The Emperor’s New Clothes, Chronic Lyme Disease, and the Infectious Disease Society of America
Burton A Waisbren Sr. M.D. FACP
This essay will start with a definition of Chronic Lyme disease: Chronic Lyme disease is a syndrome that results when individuals who have been inoculated with multiple microorganisms by infected ticks and who have not responded to an initial course of doxycycline develop extreme fatigue, intermittent fever, joint pain, muscle pain, brain fog, concentration difficulties, skin rashes, and in many instances symptoms of autoimmune disease to the extent that they impinge upon their quality of life.
When one comes face to face with patients of this type in whom other diseases are ruled out, it is obvious that something serious is amiss.
It’s a conundrum why a group of respected physicians who are members of the Infectious Disease Society of America have not recognized this and have, instead, written a guideline that essentially denies that the syndrome exists. This guideline has resulted in literally hundreds of patients unable to be treated for Chronic Lyme disease.
Conclusions regarding this conundrum may be:
Deductive conclusions in regard to Chronic Lyme disease are suspect because there is no way to prove that a person has Chronic Lyme disease. Personal observations (inductive) are what has to be relied upon to conclude that an individual has Chronic Lyme disease.
In Hans Christian Anderson’s story, a little boy turns the tide by yelling out, “But the emperor has no clothes!” At the present time we must await the time when many will yell out “These patients are sick!”
This point will have to be proven by inductive observational studies of patients subjected to empirical treatment for chronic Lyme disease. For these inductive studies to reach a level of scientific certainty great enough to indicate empirical multifactorial treatment of chronic Lyme disease, physicians will have to once again believe what their patients tell them. To do this they will have to remove the “double blind” blinders put on their eyes by Claude Bernard in his monumental book of experimental medicine.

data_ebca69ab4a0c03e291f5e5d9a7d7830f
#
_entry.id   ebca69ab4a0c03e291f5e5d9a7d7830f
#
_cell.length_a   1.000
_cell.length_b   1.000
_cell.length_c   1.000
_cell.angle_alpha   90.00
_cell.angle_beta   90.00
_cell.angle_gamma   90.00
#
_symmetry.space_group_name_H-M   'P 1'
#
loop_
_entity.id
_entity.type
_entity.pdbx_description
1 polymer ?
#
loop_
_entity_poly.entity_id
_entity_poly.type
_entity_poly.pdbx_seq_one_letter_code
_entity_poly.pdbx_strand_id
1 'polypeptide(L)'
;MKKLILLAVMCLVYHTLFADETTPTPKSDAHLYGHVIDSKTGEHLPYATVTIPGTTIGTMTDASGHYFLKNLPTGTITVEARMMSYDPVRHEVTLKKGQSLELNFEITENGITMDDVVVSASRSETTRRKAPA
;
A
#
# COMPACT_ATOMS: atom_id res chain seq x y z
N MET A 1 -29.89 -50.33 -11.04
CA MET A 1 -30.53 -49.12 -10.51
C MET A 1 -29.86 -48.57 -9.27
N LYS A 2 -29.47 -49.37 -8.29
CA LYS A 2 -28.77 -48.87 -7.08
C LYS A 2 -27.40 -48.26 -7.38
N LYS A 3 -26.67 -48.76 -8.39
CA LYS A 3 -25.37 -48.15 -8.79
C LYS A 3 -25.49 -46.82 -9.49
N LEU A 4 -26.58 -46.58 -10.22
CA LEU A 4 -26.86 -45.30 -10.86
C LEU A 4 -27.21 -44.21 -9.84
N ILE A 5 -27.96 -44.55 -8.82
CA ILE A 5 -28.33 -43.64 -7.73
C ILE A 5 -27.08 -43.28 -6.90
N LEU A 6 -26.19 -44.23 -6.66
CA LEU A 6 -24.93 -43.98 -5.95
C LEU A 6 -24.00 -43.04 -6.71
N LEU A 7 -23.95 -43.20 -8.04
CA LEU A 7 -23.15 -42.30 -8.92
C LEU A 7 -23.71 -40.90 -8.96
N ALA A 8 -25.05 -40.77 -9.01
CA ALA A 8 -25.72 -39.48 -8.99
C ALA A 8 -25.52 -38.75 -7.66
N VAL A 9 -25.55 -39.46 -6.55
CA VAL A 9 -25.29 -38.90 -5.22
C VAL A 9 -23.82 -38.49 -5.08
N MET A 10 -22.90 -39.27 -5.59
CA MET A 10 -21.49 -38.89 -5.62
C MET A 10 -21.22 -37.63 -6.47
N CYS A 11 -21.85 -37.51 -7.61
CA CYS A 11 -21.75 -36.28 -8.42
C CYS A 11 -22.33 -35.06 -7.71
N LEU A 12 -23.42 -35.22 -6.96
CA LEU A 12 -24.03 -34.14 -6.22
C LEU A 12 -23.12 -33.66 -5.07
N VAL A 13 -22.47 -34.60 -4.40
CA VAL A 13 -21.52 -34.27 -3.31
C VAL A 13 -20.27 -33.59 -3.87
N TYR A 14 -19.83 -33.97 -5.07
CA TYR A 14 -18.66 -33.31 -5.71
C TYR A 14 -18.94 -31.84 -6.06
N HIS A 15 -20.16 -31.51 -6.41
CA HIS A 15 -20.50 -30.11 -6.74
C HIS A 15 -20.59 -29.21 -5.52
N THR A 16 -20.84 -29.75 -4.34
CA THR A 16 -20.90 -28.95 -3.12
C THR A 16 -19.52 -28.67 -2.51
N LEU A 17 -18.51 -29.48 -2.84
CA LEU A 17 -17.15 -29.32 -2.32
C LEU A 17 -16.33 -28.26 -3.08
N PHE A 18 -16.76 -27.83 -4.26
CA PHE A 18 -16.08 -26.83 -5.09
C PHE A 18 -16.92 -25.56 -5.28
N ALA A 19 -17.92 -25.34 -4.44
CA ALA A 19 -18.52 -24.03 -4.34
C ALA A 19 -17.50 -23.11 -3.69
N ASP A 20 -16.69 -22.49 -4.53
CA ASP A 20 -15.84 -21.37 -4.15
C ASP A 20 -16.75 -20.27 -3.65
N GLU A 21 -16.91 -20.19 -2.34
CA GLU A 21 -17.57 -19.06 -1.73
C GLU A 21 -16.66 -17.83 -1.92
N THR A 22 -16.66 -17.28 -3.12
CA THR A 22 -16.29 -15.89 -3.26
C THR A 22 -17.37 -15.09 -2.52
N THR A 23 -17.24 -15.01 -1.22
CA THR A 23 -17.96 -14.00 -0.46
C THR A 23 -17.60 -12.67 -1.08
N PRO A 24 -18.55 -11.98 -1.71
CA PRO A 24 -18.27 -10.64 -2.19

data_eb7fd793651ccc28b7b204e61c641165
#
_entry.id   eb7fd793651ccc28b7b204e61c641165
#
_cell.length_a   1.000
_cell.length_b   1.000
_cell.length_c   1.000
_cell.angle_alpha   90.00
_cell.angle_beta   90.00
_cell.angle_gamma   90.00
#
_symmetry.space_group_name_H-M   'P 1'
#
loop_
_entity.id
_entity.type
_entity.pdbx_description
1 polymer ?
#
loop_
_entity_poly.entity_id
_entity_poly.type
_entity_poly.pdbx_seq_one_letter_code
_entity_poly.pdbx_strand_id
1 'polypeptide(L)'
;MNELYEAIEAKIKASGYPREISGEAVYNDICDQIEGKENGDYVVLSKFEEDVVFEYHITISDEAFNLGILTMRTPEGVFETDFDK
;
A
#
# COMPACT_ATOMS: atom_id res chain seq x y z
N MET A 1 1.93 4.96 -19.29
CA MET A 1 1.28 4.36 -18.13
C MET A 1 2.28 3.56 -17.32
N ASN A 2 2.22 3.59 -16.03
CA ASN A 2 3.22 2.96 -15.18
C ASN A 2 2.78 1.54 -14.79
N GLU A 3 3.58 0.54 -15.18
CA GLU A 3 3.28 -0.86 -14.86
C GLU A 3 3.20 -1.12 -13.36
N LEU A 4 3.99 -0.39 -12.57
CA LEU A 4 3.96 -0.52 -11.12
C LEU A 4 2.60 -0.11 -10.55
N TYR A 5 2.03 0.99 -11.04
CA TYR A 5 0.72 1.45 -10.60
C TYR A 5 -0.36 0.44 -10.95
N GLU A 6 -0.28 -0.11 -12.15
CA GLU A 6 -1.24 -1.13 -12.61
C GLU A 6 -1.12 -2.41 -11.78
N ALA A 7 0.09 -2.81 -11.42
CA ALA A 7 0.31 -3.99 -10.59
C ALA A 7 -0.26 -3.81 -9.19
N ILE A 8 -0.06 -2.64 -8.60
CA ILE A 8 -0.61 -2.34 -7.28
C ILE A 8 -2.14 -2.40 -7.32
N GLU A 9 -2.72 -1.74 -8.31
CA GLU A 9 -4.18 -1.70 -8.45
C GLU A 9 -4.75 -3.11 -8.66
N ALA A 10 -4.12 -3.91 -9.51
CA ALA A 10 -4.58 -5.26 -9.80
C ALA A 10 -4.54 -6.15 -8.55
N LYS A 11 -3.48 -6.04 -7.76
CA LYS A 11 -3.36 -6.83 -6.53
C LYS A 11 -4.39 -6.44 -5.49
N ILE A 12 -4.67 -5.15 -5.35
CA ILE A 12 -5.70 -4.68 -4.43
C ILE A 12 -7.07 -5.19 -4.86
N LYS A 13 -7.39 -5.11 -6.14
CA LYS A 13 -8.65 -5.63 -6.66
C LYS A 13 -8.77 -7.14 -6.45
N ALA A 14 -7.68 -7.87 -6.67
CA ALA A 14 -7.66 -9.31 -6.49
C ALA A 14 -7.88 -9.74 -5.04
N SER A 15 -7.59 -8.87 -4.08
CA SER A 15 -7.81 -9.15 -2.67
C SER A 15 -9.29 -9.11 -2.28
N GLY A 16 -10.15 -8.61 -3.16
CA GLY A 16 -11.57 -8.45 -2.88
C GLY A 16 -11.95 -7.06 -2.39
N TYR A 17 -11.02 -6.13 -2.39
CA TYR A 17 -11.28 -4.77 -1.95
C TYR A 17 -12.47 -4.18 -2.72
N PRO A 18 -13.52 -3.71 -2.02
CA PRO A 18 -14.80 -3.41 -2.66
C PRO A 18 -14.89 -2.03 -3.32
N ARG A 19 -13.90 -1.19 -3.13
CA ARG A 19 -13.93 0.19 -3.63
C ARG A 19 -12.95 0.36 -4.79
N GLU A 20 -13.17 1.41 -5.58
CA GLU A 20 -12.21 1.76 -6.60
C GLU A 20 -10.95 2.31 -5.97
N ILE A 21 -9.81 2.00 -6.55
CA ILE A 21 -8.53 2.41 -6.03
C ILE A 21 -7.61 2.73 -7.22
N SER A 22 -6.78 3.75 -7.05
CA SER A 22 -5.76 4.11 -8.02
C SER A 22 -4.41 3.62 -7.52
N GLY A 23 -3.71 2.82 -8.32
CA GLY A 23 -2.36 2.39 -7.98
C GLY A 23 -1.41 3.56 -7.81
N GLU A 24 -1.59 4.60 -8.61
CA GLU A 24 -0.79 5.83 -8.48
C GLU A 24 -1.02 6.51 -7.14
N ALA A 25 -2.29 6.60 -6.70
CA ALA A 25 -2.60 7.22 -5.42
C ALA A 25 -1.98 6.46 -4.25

The Internet will provide service in this regard if physicians who treat chronic Lyme disease will present to their colleagues and patients detailed case reports regarding this experience on the internet as well as in the medical literature. Respected medical journals still reluctantly present case reports. Unfortunately, when they do so they usually warn about anecdotal evidence. In this respect isn’t it ironic that huge numbers of individuals strongly accept ideas based on anecdotes presented in religious tomes and serious literature.
Phillips, in a brilliant critique of the IDSA guidelines, has separated out numerous observational studies that suggest the occurrence of chronic Lyme disease as described in this essay.
Read More About Chronic Lyme Disease
View our Notice of Privacy Practices
THIS WEBSITE DOES NOT PROVIDE MEDICAL ADVICE. The contents of the Waisbren Clinic website, such as text, graphics, images, and other material contained on the Waisbren Clinic website ("Content") are for informational purposes only. The Content is not intended to be a substitute for professional medical advice, diagnosis, or treatment. Always seek the advice of your physician or other qualified health provider with any questions you may have regarding a medical condition. Never disregard professional medical advice or delay in seeking it because of something you have read on the Waisbren Clinic website! If you think you may have a medical emergency, call your doctor or 911 immediately. Reliance on any information provided by the Waisbren Clinic, Waisbren Clinic employees, or other visitors to the website is solely at your own risk.
About the Waisbren Clinic | About Dr. Waisbren | Essays and Information
The Waisbren Clinic